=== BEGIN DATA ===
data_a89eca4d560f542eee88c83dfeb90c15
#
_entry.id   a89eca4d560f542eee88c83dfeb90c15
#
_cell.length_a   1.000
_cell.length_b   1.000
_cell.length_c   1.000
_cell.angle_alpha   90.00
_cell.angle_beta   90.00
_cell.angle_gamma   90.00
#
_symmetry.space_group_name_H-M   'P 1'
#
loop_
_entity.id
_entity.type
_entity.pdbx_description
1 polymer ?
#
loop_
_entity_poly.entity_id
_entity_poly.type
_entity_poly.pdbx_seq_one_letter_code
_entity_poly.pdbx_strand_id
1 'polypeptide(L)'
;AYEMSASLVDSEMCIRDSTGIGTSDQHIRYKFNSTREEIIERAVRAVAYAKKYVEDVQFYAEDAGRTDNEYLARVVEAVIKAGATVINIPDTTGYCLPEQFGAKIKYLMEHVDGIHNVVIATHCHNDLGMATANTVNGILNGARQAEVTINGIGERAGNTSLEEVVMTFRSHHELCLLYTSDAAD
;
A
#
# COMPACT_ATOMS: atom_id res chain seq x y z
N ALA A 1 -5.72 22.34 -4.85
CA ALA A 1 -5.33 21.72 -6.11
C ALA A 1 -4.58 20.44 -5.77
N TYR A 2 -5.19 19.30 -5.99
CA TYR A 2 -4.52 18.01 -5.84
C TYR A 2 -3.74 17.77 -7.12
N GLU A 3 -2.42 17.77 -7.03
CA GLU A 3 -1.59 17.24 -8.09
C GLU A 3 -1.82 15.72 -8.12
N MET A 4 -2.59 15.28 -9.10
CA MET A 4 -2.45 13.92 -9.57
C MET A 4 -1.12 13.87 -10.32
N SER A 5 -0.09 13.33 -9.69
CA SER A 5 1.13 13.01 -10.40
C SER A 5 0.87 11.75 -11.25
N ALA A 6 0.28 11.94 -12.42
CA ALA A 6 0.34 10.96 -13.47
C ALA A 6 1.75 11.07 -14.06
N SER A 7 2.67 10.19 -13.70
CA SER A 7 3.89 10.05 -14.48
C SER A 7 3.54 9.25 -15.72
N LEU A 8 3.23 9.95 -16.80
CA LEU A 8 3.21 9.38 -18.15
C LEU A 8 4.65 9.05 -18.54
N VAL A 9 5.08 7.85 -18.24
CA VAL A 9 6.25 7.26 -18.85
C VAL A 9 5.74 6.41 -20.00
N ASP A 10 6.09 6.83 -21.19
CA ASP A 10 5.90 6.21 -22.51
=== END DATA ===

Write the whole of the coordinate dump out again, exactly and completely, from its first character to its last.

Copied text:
data_a89eca4d560f542eee88c83dfeb90c15
#
_entry.id   a89eca4d560f542eee88c83dfeb90c15
#
_cell.length_a   1.000
_cell.length_b   1.000
_cell.length_c   1.000
_cell.angle_alpha   90.00
_cell.angle_beta   90.00
_cell.angle_gamma   90.00
#
_symmetry.space_group_name_H-M   'P 1'
#
loop_
_entity.id
_entity.type
_entity.pdbx_description
1 polymer ?
#
loop_
_entity_poly.entity_id
_entity_poly.type
_entity_poly.pdbx_seq_one_letter_code
_entity_poly.pdbx_strand_id
1 'polypeptide(L)'
;AYEMSASLVDSEMCIRDSTGIGTSDQHIRYKFNSTREEIIERAVRAVAYAKKYVEDVQFYAEDAGRTDNEYLARVVEAVIKAGATVINIPDTTGYCLPEQFGAKIKYLMEHVDGIHNVVIATHCHNDLGMATANTVNGILNGARQAEVTINGIGERAGNTSLEEVVMTFRSHHELCLLYTSDAAD
;
A
#
# COMPACT_ATOMS: atom_id res chain seq x y z
N ALA A 1 -5.72 22.34 -4.85
CA ALA A 1 -5.33 21.72 -6.11
C ALA A 1 -4.58 20.44 -5.77
N TYR A 2 -5.19 19.30 -5.99
CA TYR A 2 -4.52 18.01 -5.84
C TYR A 2 -3.74 17.77 -7.12
N GLU A 3 -2.42 17.77 -7.03
CA GLU A 3 -1.59 17.24 -8.09
C GLU A 3 -1.82 15.72 -8.12
N MET A 4 -2.59 15.28 -9.10
CA MET A 4 -2.45 13.92 -9.57
C MET A 4 -1.12 13.87 -10.32
N SER A 5 -0.09 13.33 -9.69
CA SER A 5 1.13 13.01 -10.40
C SER A 5 0.87 11.75 -11.25
N ALA A 6 0.28 11.94 -12.42
CA ALA A 6 0.34 10.96 -13.47
C ALA A 6 1.75 11.07 -14.06
N SER A 7 2.67 10.19 -13.70
CA SER A 7 3.89 10.05 -14.48
C SER A 7 3.54 9.25 -15.72
N LEU A 8 3.23 9.95 -16.80
CA LEU A 8 3.21 9.38 -18.15
C LEU A 8 4.65 9.05 -18.54
N VAL A 9 5.08 7.85 -18.24
CA VAL A 9 6.25 7.26 -18.85
C VAL A 9 5.74 6.41 -20.00
N ASP A 10 6.09 6.83 -21.19
CA ASP A 10 5.90 6.21 -22.51